Astrophil and Stella

Song 9

Go, my flock, go, get you hence,
Seek a better place of feeding,
Where you may have some defence
From the storms in my breast breeding,
And showers from mine eyes proceeding. 

Leave a wretch, in whom all woe
Can abide to keep no measure;
Merry flock, such one forego,
Unto whom mirth is displeasure,
Only rich in mischief's treasure. 

Yet, alas, before you go,
Hear your woeful master's story,
Which to stones I else would show:
Sorrow only then hath glory
When 'tis excellently sorry. 

Stella, fiercest shepherdess,
Fiercest, but yet fairest ever;
Stella, whom, O heavens still bless,
Though against me she persever,
Though I bliss inherit never: 

Stella hath refused me!
Stella, who more love hath proved,
In this caitiff heart to be,
Than can in good ewes be moved
Toward lambkins best beloved.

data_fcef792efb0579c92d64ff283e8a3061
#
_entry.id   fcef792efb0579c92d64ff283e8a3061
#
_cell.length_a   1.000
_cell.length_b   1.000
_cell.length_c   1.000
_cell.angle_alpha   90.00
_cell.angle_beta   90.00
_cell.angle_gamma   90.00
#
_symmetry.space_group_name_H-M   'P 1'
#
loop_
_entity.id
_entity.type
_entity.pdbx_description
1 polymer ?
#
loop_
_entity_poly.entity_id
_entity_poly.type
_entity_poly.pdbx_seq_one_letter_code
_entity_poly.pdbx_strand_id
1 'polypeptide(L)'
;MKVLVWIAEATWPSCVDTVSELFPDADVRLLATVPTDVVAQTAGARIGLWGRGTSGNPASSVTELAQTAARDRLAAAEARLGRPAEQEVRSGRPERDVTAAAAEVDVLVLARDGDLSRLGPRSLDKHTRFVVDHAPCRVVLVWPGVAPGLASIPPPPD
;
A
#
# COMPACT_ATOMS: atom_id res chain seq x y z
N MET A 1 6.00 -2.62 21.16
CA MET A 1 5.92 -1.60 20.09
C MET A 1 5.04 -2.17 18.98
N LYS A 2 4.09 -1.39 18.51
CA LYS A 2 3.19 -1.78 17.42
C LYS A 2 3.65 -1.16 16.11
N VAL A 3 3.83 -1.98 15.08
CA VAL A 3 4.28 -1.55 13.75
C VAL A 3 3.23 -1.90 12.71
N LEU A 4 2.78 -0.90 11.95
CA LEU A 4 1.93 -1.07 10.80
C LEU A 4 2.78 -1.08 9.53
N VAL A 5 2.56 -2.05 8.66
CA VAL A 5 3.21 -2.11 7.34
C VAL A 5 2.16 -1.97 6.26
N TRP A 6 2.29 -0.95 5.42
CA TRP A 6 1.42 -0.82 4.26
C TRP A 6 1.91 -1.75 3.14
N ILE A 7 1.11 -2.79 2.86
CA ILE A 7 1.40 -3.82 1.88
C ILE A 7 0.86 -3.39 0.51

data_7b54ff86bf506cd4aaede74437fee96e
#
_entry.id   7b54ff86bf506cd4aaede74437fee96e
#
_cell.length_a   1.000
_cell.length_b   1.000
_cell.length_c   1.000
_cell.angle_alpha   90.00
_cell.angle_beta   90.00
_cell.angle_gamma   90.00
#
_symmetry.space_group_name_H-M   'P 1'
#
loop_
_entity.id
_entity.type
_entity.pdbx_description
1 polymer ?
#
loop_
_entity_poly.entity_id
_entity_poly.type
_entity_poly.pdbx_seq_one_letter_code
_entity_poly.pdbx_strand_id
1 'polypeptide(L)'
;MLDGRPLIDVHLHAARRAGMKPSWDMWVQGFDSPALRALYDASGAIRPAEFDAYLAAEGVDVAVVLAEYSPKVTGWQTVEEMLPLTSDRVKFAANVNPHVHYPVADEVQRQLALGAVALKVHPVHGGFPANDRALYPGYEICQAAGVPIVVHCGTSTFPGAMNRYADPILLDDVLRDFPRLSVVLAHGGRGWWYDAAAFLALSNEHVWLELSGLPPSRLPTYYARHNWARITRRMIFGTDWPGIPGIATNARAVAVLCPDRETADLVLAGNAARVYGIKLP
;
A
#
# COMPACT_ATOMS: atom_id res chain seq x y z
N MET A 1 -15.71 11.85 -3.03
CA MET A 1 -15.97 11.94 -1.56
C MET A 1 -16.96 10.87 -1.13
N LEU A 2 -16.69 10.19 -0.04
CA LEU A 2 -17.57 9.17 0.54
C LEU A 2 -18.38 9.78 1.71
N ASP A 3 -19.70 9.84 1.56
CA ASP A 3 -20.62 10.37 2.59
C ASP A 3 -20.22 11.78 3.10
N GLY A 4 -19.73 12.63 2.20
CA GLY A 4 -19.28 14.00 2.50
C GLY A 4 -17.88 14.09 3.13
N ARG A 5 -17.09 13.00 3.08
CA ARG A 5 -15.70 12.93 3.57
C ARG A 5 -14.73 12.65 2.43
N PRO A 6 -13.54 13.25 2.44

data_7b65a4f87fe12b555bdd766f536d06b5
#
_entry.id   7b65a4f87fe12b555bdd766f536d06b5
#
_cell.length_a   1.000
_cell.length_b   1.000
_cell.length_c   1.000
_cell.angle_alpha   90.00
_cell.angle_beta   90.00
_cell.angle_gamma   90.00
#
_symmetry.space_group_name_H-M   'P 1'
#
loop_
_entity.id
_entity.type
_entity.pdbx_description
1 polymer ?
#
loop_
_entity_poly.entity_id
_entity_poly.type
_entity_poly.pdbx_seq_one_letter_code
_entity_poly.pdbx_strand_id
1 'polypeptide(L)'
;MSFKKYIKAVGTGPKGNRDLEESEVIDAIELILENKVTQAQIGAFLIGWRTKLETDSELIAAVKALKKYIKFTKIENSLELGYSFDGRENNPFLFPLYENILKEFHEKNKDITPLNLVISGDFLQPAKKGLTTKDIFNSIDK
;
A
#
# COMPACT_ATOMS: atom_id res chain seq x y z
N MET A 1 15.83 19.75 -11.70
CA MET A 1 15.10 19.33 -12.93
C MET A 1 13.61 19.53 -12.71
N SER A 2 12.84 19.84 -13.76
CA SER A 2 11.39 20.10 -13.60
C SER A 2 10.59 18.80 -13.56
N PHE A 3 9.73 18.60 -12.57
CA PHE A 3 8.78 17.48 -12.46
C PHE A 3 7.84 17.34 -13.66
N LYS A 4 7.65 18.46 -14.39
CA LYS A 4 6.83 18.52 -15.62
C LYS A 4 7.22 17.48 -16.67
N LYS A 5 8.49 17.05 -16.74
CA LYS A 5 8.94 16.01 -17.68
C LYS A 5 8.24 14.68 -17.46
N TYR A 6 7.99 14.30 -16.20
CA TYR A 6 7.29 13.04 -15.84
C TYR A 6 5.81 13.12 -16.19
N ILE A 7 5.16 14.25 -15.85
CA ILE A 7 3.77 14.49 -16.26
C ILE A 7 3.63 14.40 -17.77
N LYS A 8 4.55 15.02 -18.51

Stella hath refused me!
Astrophil, that so well served
In this pleasant spring must see,
While in pride flowers be preserved,
Himself only winter-starved. 

Why (alas) doth she then swear
That she loveth me so dearly,
Seeing me so long to bear
Coals of love that burn so clearly,
And yet leave me helpless merely? 

Is that love? forsooth, I trow,
If I saw my good dog grieved,
And a help for him did know,
My love should not be believed,
But he were by me relieved. 

No, she hates me, well-away,
Faining love, somewhat to please me:
For she knows, if she display
All her hate, death soon would seize me,
And of hideous torments ease me. 

Then adieu, dear flock, adieu;
But, alas, if in your straying
Heavenly Stella meet with you,
Tell her, in your piteous blaying,
Her poor slave's unjust decaying. 
Sir Philip Sidney

Back to Song 8

Forward to Sonnet 87

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